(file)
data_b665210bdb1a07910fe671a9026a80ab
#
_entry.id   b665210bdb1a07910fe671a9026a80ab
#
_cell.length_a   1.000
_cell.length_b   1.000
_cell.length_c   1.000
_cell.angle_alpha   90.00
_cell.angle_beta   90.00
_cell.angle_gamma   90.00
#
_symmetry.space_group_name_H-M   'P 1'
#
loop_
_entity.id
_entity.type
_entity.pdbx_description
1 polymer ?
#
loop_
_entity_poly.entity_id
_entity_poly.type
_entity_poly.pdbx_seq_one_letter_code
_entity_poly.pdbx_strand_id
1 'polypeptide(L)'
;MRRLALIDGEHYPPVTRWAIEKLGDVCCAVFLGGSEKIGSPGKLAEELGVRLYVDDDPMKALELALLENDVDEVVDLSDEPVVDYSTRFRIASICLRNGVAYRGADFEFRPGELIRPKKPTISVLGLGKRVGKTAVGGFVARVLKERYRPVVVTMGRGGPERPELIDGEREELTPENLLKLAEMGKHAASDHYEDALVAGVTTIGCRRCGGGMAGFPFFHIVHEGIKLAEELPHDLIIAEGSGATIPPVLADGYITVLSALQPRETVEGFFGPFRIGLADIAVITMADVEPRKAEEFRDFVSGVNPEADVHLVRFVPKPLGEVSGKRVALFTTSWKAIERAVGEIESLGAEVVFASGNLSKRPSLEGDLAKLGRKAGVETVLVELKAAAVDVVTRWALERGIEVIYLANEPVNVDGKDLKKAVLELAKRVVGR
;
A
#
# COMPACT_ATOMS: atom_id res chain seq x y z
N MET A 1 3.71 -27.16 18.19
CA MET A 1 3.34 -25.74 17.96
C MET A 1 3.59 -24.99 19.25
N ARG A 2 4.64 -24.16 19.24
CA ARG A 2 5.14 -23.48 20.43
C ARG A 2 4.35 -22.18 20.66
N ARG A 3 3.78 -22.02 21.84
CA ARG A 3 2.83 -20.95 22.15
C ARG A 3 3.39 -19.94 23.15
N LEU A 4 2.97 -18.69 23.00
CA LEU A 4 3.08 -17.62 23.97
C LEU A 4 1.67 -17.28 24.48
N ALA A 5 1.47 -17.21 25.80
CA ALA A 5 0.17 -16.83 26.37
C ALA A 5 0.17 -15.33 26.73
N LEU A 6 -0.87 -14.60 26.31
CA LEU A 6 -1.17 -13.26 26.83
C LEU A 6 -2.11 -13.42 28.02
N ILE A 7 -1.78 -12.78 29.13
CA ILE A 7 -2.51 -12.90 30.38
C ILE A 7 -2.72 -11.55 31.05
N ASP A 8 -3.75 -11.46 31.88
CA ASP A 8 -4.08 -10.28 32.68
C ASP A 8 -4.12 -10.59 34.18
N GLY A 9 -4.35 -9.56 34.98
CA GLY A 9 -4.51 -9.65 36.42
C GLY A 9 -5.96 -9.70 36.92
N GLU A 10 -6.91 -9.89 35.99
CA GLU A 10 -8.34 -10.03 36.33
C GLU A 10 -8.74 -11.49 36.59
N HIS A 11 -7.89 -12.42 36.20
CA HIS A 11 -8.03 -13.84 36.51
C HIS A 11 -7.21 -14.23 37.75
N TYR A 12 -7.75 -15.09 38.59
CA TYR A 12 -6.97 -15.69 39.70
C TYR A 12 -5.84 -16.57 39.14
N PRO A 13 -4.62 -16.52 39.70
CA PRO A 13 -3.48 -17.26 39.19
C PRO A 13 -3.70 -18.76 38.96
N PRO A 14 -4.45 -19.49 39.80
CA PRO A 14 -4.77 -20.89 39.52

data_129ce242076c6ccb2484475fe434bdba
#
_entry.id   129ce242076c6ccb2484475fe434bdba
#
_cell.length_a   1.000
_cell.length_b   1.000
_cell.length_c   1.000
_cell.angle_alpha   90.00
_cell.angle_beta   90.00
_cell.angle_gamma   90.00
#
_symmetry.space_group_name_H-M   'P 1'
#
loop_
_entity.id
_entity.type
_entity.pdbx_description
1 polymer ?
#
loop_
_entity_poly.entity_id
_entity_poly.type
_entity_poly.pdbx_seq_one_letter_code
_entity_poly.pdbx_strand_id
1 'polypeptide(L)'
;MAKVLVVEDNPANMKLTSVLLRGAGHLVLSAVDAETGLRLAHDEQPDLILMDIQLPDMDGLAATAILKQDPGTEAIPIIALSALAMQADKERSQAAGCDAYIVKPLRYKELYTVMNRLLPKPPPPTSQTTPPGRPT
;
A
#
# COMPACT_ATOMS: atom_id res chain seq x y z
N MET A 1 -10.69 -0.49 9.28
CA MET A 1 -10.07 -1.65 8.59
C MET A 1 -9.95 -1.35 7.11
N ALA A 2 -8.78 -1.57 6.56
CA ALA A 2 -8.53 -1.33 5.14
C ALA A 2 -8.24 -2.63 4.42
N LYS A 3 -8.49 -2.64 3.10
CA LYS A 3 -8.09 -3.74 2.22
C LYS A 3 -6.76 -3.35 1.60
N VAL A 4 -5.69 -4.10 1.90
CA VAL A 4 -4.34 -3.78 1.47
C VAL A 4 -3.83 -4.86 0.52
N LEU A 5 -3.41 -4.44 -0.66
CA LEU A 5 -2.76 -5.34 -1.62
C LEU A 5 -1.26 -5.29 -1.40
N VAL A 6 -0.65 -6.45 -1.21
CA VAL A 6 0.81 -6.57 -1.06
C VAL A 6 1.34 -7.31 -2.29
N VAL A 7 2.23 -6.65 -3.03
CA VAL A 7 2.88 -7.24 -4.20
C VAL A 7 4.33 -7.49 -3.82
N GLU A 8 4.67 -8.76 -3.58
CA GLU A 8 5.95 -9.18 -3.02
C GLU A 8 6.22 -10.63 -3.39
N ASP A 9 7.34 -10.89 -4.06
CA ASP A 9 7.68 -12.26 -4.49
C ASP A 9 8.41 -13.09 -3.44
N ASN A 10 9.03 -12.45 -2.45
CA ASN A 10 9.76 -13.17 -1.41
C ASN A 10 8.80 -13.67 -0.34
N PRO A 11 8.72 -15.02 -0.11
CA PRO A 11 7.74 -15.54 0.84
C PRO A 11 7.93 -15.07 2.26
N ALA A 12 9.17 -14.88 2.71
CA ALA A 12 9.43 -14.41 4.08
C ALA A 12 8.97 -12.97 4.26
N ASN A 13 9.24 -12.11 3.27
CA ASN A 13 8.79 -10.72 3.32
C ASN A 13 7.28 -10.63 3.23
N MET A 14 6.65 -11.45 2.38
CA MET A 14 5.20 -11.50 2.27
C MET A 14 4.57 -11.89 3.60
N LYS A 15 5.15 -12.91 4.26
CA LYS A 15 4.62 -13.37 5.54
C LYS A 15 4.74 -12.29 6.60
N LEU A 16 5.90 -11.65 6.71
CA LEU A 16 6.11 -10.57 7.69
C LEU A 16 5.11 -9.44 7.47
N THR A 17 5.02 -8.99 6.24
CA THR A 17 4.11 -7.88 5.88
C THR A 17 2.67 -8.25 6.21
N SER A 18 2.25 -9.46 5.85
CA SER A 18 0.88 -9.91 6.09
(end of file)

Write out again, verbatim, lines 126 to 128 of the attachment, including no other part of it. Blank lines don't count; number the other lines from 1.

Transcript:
N ASP A 9 7.34 -10.89 -4.06
CA ASP A 9 7.68 -12.26 -4.49
C ASP A 9 8.41 -13.09 -3.44